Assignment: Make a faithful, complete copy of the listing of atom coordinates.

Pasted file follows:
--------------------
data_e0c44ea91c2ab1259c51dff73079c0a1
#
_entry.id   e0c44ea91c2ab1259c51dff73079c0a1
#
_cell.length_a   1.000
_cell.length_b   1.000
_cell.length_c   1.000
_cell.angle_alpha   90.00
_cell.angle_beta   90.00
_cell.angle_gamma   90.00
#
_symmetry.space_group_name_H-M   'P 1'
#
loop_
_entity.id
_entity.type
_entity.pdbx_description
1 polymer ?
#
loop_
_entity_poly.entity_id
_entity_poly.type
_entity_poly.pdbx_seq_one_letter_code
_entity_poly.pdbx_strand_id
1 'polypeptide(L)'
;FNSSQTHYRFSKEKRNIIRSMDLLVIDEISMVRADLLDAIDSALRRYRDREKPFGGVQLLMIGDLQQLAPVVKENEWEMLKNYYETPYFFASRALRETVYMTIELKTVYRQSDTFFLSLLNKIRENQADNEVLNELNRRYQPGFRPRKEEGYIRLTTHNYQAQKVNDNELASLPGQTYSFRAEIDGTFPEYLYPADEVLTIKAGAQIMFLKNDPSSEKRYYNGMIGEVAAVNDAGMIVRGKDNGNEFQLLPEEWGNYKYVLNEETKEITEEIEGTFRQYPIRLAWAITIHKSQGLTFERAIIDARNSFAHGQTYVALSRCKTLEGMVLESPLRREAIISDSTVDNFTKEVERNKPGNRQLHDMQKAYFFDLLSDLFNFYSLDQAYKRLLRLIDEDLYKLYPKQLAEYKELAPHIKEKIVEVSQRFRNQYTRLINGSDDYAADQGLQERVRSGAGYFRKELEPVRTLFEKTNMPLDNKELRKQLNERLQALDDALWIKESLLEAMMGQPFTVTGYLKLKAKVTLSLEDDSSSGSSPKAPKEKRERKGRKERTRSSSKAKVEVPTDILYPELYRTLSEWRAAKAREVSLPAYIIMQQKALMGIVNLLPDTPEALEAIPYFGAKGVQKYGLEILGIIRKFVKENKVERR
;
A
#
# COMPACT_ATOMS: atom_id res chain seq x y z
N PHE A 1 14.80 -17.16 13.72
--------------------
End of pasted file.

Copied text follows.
data_e0c44ea91c2ab1259c51dff73079c0a1
#
_entry.id   e0c44ea91c2ab1259c51dff73079c0a1
#
_cell.length_a   1.000
_cell.length_b   1.000
_cell.length_c   1.000
_cell.angle_alpha   90.00
_cell.angle_beta   90.00
_cell.angle_gamma   90.00
#
_symmetry.space_group_name_H-M   'P 1'
#
loop_
_entity.id
_entity.type
_entity.pdbx_description
1 polymer ?
#
loop_
_entity_poly.entity_id
_entity_poly.type
_entity_poly.pdbx_seq_one_letter_code
_entity_poly.pdbx_strand_id
1 'polypeptide(L)'
;FNSSQTHYRFSKEKRNIIRSMDLLVIDEISMVRADLLDAIDSALRRYRDREKPFGGVQLLMIGDLQQLAPVVKENEWEMLKNYYETPYFFASRALRETVYMTIELKTVYRQSDTFFLSLLNKIRENQADNEVLNELNRRYQPGFRPRKEEGYIRLTTHNYQAQKVNDNELASLPGQTYSFRAEIDGTFPEYLYPADEVLTIKAGAQIMFLKNDPSSEKRYYNGMIGEVAAVNDAGMIVRGKDNGNEFQLLPEEWGNYKYVLNEETKEITEEIEGTFRQYPIRLAWAITIHKSQGLTFERAIIDARNSFAHGQTYVALSRCKTLEGMVLESPLRREAIISDSTVDNFTKEVERNKPGNRQLHDMQKAYFFDLLSDLFNFYSLDQAYKRLLRLIDEDLYKLYPKQLAEYKELAPHIKEKIVEVSQRFRNQYTRLINGSDDYAADQGLQERVRSGAGYFRKELEPVRTLFEKTNMPLDNKELRKQLNERLQALDDALWIKESLLEAMMGQPFTVTGYLKLKAKVTLSLEDDSSSGSSPKAPKEKRERKGRKERTRSSSKAKVEVPTDILYPELYRTLSEWRAAKAREVSLPAYIIMQQKALMGIVNLLPDTPEALEAIPYFGAKGVQKYGLEILGIIRKFVKENKVERR
;
A
#
# COMPACT_ATOMS: atom_id res chain seq x y z
N PHE A 1 14.80 -17.16 13.72